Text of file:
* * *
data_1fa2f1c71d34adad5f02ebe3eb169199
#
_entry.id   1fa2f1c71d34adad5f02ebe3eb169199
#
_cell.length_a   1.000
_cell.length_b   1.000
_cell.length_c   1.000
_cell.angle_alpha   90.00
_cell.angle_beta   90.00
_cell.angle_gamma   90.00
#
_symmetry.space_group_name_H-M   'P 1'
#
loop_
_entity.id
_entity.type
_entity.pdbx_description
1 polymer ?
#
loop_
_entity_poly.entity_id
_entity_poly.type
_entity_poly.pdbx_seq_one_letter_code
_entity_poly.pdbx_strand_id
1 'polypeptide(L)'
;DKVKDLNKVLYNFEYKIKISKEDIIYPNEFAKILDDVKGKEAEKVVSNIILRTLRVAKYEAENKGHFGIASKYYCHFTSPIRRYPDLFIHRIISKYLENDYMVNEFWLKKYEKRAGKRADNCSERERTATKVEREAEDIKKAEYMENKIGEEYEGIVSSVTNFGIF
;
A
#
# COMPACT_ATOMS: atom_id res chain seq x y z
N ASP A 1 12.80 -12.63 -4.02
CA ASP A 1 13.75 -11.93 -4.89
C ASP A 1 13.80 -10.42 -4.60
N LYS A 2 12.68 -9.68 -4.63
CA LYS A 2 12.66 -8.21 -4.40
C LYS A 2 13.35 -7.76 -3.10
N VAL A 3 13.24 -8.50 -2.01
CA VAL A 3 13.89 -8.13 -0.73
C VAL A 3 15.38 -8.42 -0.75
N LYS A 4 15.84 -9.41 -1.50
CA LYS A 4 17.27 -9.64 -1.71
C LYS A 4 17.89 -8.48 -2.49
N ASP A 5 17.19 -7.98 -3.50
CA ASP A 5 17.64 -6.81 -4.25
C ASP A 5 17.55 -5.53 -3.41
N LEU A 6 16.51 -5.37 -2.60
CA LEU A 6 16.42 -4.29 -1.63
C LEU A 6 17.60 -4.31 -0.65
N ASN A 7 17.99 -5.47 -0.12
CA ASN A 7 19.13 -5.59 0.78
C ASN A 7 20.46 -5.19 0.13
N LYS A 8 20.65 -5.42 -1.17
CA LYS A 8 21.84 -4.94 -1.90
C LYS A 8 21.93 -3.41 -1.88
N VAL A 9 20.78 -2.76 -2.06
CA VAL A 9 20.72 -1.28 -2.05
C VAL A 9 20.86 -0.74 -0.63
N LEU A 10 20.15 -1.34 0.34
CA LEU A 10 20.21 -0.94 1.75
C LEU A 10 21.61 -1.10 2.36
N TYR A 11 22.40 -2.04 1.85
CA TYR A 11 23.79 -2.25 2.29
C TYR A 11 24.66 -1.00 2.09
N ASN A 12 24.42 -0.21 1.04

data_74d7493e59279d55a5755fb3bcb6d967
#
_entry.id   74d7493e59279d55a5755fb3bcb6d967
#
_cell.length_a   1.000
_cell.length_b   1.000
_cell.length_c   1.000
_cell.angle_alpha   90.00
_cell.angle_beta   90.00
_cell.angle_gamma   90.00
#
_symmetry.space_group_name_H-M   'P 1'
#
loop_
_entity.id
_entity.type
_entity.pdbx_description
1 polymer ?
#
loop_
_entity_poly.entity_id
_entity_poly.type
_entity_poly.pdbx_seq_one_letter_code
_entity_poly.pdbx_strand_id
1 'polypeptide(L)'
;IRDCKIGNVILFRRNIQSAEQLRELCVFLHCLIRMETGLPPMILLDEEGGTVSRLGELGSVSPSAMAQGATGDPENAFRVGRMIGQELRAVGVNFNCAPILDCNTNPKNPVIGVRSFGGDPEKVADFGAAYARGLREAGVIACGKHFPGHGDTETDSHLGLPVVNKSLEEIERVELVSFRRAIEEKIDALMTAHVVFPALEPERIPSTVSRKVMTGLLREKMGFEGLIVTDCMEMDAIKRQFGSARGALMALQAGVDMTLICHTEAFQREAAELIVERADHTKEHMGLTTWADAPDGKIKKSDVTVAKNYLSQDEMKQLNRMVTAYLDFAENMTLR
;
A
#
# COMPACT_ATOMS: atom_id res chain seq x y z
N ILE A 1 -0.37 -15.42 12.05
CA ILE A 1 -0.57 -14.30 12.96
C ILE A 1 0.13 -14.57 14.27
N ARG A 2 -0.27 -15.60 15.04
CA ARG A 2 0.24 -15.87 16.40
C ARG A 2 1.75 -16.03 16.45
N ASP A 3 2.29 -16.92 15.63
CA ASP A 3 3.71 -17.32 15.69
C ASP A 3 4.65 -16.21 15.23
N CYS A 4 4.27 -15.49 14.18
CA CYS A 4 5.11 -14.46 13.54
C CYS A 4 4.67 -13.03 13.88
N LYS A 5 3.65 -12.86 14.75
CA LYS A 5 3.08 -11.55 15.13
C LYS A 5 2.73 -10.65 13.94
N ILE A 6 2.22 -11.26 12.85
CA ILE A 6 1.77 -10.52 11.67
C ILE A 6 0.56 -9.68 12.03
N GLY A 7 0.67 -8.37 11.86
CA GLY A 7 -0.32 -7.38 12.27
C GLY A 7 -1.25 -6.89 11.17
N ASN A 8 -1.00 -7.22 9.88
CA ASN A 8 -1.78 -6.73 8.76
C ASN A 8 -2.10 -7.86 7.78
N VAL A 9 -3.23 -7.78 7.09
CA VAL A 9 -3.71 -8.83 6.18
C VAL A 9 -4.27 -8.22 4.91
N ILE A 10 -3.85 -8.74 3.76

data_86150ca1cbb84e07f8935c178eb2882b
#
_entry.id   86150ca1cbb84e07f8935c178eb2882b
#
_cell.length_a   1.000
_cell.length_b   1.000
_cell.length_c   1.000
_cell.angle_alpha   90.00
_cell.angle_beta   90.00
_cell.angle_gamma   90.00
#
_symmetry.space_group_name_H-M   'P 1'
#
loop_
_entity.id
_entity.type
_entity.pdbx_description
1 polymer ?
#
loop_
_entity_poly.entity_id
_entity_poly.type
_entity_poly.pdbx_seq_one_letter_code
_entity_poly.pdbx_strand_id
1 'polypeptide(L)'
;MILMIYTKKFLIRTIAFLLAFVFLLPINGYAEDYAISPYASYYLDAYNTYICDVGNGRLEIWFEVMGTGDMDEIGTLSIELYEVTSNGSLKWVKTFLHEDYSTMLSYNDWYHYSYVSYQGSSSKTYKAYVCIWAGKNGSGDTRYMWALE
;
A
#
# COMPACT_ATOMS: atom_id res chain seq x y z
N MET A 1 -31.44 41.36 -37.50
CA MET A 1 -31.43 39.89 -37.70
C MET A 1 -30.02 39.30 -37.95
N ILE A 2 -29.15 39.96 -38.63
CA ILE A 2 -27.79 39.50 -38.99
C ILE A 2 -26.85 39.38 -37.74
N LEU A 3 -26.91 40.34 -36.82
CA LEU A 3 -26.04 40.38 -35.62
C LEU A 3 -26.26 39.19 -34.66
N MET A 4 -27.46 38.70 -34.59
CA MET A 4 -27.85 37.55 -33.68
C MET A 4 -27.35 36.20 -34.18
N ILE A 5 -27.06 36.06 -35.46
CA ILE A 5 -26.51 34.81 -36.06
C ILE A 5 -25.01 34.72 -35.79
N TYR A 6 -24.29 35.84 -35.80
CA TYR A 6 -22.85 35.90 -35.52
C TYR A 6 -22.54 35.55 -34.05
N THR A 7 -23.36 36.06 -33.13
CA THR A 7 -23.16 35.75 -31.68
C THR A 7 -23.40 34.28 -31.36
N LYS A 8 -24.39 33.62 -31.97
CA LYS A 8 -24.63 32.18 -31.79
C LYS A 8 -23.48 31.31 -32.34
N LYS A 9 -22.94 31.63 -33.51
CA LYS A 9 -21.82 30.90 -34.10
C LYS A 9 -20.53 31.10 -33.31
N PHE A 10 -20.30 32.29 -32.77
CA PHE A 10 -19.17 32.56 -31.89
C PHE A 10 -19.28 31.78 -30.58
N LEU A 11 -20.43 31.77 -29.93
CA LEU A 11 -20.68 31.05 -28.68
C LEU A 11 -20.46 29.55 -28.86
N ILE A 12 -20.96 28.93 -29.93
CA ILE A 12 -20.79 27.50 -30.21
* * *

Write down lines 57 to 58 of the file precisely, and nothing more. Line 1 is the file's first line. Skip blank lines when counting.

C VAL A 9 20.86 -0.74 -0.63
N LEU A 10 20.15 -1.34 0.34